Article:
investigating former Michigan booster Ed Martin. In May, Martin,
who pleaded guilty to money laundering, said he gave Webber
$280,000 in cash and gifts when Webber was at Michigan (SI, April
1). Webber denied the charges.
SWEPT The entire motocross season, by Ricky Carmichael, 23, the
first rider to win both legs (or motos) of all 12 races in the
250-cc (big bike) class. Said Carmichael, "If I don't win another
race, I've accomplished a lot."
OFFENDED Fans at Fenway Park on Sunday, by Styles's I Get High,
which Boston's Manny Ramirez asked to be played as he came up.
The song contains a 12-letter profanity and was pulled after an
ump alerted the team between innings. Says team spokesman
Charles Steinberg, "Far be it for me to try to understand the
psychology of what motivates a batter."
THE WEEK IN TELEVISION
SATURDAY 9/14 NBC 2:30 PM > No. 7 Michigan at No. 20 Notre Dame
The good news about Tyrone Willingham's first two games as Irish
coach: two victories. The bad: an offense that hasn't scored a
touchdown. Five of these teams' last six meetings were decided by
seven points or fewer.
SATURDAY 9/14 ABC 3:30 PM > No. 10 Washington State at No. 6
Maurice Clarett was the first true freshman in Buckeyes history
to start at tailback on opening day, and he already has five
touchdowns in two games.
SATURDAY 9/14 FOX 4 PM > Mariners at A's
Even after winning 20 in a row, the A's haven't sewn up the AL
West; nine of their last 15 games are against the teams nipping
at their heels, Anaheim and Seattle.
SUNDAY 9/15 ABC 1 PM > Formula One Grand Prix of Italy
From its home turf in Monza, Team Ferrari, the Yankees of Formula
One, will try to continue its yearlong domination. Michael
Schumacher has won 10 of 14 races, and he and Rubens Barrichello
have finished one-two six times.
TUESDAY 9/17 HBO 10 PM > Real Sports
One segment's on minor league baseball owner Mike Veeck, who
recently locked out fans of his Class A Charleston RiverDogs to
set a record for lowest attendance. Watch, and you'll see the
acorn didn't fall far from the tree. Mike's nutty father: Bill.
>> DON'T MISS
MONDAY 9/16 > ABC 9 PM
Eagles at Redskins
Looking for his second win, Steve Spurrier leads his vaunted Fun
'n' Gun passing attack in its regular-season prime time debut
against an Eagles secondary led by Pro Bowl cornerback Troy
Vincent and hard-hitting free safety Brian Dawkins.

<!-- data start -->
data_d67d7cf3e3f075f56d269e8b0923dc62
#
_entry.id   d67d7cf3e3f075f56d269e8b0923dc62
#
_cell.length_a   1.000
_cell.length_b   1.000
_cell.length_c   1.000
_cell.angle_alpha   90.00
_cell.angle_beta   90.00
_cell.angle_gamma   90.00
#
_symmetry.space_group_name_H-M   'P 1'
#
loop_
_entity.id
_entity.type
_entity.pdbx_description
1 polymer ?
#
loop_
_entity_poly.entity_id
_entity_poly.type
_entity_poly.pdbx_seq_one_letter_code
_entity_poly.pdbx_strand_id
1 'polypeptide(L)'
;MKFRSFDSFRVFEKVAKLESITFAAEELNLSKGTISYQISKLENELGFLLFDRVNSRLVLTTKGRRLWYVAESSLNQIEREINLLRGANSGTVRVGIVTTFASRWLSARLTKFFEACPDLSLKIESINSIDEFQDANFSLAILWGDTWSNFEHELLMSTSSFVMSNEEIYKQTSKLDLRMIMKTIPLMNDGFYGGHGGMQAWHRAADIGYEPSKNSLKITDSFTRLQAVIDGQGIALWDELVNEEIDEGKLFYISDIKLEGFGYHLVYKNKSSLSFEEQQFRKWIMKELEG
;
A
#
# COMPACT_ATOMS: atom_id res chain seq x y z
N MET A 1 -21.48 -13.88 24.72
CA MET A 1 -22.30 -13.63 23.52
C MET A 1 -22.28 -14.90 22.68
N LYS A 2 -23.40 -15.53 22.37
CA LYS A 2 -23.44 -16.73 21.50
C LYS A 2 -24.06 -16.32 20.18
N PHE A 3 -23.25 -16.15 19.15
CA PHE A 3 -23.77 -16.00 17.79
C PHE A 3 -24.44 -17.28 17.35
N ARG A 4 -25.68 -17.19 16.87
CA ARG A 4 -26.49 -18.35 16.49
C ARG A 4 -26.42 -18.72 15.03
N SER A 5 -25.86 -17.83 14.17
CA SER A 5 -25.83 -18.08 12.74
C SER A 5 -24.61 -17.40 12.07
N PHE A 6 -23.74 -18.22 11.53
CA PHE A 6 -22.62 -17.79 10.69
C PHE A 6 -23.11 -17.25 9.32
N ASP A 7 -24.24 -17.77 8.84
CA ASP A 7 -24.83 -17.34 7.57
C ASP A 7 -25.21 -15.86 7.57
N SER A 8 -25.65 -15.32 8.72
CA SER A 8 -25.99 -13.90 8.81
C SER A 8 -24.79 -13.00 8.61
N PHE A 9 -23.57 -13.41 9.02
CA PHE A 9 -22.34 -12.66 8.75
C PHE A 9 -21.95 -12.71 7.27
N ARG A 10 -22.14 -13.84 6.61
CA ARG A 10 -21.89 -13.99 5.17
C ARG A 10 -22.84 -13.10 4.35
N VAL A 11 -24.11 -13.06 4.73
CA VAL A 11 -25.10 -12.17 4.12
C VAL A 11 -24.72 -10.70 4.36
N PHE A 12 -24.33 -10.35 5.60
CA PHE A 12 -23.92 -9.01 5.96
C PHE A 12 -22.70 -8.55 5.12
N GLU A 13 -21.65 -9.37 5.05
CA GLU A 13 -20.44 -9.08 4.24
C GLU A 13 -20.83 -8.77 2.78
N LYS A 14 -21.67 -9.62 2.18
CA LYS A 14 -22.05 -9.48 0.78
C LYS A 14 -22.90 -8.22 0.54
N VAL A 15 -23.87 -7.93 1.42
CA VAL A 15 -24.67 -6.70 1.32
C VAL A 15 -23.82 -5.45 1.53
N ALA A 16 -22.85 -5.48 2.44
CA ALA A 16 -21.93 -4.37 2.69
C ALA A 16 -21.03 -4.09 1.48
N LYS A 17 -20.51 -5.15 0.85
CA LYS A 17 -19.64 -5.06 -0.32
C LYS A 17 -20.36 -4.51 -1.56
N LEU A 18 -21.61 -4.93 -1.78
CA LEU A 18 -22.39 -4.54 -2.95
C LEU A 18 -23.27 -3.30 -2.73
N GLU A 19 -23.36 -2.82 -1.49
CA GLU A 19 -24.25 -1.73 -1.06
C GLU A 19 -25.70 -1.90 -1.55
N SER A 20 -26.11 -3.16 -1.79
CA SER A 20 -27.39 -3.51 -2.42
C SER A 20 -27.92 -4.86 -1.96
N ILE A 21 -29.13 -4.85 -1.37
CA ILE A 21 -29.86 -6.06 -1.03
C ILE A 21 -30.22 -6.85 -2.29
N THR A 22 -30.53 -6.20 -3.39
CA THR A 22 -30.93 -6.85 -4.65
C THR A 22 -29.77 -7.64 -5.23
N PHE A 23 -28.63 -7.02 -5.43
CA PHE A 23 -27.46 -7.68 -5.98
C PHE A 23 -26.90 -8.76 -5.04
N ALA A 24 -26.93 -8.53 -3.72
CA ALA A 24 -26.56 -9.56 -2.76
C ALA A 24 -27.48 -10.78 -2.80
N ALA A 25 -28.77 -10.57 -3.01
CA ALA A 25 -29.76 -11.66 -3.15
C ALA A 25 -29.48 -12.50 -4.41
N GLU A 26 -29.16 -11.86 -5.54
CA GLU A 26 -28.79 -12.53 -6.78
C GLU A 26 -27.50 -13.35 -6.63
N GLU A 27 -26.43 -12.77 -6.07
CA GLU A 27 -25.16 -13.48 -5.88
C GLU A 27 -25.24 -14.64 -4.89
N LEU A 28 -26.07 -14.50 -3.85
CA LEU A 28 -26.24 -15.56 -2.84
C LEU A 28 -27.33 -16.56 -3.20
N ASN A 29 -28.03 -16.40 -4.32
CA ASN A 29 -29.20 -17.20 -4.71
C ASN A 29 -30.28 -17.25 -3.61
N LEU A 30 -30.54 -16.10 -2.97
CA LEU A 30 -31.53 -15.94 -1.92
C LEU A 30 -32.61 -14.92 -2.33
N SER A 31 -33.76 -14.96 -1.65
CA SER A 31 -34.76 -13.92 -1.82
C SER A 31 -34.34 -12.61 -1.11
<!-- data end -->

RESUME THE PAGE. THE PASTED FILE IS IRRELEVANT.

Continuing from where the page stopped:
--Courier Keeps Mum
It's not a good time to be a basketball traditionalist. First
the U.S.'s NBA stars were disgraced at the World Championships.
Now comes Street Ball: The And1 Mix Tape Tour, an eight-part
documentary that debuted last week and airs on Tuesdays at 11
p.m. on ESPN2. The series follows the And1 team, a street hoops
version of the Harlem Globetrotters, on a 24-city tour last
summer, and delivers a primer in the world of "pass last"
basketball as players with names like Sik Wit It and Main Event
showcase their moves in front of boisterous crowds. The
program's strength lies in interviews with the team members, who
hold out hope that their trick shots and dribbling wizardry will
get them to the NBA. Maybe, given what we learned about the
state of the league in Indy, they might have a shot.
The players weren't the only ones who showed their emotions at
the U.S. Open. CBS announcer Dick Enberg, 67, was
uncharacteristically enthusiastic throughout the tournament, and
he sounded positively giddy when he chirped, "Brilliant!" after
Andre Agassi ended a lengthy semifinal rally against Lleyton
Hewitt with a running forehand down the line. When analyst Mary
Carillo asked Enberg why he was shaking his head after the
exchange, he replied, "I'm just pleased to be here watching two
human beings playing at this level." Corny, sure. But Enberg
The USA network's Jim Courier deserves credit for knowing when
to keep quiet. During a break in the third set of Pete Sampras's
quarterfinal blowout of Andy Roddick, SI heard a USA director
ask Courier, who was providing courtside coverage, if he wanted
to say anything on air. "This is an ass-kicking," said Courier.
"I have nothing to say." --John O'Keefe
"The first guy who sees daylight after he crosses midcourt
shoots." --REMEMBERING THE QUIPPER, PAGE 30